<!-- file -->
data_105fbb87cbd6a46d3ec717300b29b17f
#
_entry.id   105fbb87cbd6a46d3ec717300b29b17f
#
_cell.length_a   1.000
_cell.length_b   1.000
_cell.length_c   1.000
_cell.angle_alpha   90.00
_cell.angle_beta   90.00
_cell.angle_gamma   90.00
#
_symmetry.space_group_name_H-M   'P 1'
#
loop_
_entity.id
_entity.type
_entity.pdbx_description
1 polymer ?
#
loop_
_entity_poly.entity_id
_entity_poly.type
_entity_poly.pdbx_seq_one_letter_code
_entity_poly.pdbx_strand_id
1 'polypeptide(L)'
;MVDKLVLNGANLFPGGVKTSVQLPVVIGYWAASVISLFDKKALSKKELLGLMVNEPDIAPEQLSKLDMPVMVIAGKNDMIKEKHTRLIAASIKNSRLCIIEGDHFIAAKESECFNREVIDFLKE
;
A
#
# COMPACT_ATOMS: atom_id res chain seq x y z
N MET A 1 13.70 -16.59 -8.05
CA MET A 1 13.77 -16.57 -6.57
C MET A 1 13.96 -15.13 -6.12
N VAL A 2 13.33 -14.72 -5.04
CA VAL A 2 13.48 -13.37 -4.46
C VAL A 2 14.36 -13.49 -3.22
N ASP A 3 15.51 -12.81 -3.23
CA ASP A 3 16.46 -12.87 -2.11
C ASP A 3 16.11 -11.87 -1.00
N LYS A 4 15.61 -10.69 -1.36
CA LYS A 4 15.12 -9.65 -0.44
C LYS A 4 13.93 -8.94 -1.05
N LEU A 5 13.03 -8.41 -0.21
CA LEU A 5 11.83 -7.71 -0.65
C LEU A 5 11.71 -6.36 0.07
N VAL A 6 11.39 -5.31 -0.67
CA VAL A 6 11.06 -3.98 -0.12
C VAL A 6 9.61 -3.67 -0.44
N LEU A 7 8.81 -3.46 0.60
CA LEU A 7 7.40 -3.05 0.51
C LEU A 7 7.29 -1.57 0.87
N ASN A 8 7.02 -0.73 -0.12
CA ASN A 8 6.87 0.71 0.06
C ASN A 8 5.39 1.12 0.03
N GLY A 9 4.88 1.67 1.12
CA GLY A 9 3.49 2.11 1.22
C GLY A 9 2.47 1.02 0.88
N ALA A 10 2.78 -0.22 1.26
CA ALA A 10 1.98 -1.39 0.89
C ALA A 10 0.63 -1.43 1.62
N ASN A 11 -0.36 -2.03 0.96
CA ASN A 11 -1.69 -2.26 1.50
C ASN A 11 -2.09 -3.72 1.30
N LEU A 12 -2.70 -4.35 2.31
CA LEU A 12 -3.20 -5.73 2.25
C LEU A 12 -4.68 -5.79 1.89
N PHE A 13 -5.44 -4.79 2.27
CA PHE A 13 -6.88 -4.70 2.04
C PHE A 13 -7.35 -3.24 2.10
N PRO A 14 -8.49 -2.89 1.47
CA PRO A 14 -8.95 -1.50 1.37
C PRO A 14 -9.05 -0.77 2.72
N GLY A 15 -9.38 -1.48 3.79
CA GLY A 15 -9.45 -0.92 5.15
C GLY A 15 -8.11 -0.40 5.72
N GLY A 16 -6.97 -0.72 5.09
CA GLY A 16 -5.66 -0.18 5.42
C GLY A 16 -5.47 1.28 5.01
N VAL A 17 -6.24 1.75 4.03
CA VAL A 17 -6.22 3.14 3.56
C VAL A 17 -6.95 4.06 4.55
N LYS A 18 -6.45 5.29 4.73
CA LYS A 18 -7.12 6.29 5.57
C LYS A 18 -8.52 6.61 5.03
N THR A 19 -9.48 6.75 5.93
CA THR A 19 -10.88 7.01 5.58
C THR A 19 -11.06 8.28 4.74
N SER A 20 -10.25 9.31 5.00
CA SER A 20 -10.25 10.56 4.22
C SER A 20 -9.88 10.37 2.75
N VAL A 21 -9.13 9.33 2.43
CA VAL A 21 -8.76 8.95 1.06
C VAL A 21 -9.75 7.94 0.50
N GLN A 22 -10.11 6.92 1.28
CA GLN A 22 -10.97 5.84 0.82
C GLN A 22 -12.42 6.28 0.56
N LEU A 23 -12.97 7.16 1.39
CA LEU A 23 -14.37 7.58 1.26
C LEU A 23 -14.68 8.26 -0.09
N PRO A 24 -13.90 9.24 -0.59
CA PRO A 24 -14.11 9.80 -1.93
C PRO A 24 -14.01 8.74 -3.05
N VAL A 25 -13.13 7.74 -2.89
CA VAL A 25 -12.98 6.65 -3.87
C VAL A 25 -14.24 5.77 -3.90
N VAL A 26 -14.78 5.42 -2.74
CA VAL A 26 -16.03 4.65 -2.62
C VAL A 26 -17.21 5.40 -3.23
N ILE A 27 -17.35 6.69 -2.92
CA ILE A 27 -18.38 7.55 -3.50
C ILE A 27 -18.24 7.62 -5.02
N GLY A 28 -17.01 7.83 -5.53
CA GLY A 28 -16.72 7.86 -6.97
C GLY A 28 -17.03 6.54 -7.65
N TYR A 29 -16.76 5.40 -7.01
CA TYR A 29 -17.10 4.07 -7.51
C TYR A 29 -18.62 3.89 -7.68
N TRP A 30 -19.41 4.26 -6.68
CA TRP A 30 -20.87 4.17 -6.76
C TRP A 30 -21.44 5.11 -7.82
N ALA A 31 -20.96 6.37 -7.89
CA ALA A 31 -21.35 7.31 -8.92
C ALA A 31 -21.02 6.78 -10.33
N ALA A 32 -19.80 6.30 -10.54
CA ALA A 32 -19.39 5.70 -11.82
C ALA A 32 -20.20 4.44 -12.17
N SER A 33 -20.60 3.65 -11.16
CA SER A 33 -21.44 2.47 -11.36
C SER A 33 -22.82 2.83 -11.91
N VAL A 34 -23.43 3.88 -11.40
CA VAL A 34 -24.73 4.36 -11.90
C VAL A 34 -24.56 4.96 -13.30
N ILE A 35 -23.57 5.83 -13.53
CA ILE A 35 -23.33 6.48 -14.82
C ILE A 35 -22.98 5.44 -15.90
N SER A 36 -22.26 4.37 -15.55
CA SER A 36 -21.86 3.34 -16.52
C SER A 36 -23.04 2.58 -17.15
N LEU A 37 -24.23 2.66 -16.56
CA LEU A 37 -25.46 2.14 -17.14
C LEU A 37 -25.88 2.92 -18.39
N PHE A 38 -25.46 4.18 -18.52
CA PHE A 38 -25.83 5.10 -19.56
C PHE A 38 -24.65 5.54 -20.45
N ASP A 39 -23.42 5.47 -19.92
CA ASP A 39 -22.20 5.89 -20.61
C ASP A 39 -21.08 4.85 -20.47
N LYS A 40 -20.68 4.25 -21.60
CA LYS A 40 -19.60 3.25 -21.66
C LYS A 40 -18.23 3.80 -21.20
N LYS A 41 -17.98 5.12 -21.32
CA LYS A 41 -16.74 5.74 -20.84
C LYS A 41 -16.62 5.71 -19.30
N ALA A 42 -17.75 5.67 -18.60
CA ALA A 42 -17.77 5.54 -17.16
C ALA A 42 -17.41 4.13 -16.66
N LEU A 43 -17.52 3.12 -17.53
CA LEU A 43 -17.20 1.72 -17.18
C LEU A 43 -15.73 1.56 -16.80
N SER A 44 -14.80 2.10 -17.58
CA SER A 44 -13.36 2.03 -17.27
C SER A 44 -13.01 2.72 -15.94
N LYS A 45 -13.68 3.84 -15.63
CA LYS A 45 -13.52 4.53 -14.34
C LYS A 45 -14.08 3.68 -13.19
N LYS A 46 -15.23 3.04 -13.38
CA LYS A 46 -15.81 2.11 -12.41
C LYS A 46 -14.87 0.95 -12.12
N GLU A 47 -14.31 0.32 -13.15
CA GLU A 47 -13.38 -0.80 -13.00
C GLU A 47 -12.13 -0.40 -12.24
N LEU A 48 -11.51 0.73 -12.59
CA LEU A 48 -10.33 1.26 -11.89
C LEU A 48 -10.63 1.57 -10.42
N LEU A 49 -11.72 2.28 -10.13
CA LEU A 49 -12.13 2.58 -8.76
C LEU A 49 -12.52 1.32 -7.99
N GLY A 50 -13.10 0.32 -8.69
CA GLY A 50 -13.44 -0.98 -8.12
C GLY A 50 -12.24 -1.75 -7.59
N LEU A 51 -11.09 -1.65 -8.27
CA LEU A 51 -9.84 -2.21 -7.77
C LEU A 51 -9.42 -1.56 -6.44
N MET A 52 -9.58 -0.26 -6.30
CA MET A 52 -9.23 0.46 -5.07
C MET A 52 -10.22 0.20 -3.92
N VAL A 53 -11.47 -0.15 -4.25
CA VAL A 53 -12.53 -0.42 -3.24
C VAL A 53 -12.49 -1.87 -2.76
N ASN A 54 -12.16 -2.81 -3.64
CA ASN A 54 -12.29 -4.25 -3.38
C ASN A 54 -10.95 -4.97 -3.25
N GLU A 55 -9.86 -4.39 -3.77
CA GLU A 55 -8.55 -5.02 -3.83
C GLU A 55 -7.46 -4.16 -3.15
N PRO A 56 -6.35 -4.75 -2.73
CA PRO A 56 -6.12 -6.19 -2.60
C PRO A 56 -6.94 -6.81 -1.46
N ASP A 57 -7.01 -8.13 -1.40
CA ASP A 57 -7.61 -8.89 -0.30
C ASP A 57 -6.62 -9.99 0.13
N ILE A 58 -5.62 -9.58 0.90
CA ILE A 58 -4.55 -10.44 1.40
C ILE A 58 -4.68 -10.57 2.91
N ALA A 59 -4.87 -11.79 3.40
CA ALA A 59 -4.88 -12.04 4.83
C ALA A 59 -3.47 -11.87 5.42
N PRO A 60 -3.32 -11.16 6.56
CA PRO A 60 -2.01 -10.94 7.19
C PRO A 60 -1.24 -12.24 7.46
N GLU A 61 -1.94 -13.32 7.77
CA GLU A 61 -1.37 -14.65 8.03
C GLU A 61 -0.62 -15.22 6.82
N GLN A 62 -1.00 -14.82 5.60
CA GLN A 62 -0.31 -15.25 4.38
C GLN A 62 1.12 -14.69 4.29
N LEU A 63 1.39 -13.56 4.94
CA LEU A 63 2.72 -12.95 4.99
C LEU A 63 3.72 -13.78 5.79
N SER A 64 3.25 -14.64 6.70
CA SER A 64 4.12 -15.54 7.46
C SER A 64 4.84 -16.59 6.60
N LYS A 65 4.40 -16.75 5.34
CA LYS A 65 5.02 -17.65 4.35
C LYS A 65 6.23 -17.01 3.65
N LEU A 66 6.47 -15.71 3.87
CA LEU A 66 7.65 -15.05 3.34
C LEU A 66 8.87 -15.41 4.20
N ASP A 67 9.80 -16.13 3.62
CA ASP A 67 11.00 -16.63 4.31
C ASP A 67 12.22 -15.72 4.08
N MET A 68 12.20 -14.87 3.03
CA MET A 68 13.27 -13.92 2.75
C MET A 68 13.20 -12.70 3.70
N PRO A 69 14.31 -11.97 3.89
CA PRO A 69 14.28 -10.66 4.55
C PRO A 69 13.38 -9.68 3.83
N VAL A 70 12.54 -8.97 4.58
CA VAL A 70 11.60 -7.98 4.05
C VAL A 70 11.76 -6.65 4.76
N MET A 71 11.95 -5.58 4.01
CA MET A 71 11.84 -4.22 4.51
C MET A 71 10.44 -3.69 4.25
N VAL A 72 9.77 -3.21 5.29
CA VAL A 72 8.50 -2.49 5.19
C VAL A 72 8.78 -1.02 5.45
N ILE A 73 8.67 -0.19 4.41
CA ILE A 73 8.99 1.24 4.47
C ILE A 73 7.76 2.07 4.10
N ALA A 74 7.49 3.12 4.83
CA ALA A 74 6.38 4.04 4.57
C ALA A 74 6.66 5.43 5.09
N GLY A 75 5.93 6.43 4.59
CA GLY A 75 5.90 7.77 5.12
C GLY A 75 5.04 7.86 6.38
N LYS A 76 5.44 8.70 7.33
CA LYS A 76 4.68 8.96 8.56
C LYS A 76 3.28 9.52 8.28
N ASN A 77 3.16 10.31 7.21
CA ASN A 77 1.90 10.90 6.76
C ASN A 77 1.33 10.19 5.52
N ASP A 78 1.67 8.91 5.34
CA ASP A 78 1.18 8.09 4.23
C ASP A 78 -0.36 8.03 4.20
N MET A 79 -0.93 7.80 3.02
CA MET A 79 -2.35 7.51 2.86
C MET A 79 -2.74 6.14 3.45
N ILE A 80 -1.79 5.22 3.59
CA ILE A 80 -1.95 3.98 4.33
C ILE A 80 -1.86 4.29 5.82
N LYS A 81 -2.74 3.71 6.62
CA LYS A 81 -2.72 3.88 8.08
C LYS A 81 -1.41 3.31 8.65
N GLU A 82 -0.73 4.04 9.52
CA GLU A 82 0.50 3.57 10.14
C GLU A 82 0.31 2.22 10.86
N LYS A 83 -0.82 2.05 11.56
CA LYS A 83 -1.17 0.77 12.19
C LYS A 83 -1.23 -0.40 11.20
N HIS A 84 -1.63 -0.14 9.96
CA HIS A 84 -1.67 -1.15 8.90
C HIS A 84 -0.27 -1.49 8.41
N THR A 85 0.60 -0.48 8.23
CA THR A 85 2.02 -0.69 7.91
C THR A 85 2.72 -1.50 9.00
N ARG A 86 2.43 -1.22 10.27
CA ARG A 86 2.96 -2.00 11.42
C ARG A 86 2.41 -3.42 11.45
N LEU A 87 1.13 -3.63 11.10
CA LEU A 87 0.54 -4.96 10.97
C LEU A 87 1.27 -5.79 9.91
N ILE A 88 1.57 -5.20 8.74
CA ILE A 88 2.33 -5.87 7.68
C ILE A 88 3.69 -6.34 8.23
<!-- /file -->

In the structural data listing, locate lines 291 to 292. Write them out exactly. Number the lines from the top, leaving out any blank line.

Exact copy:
C LEU A 87 1.27 -5.79 9.91
N ILE A 88 1.57 -5.20 8.74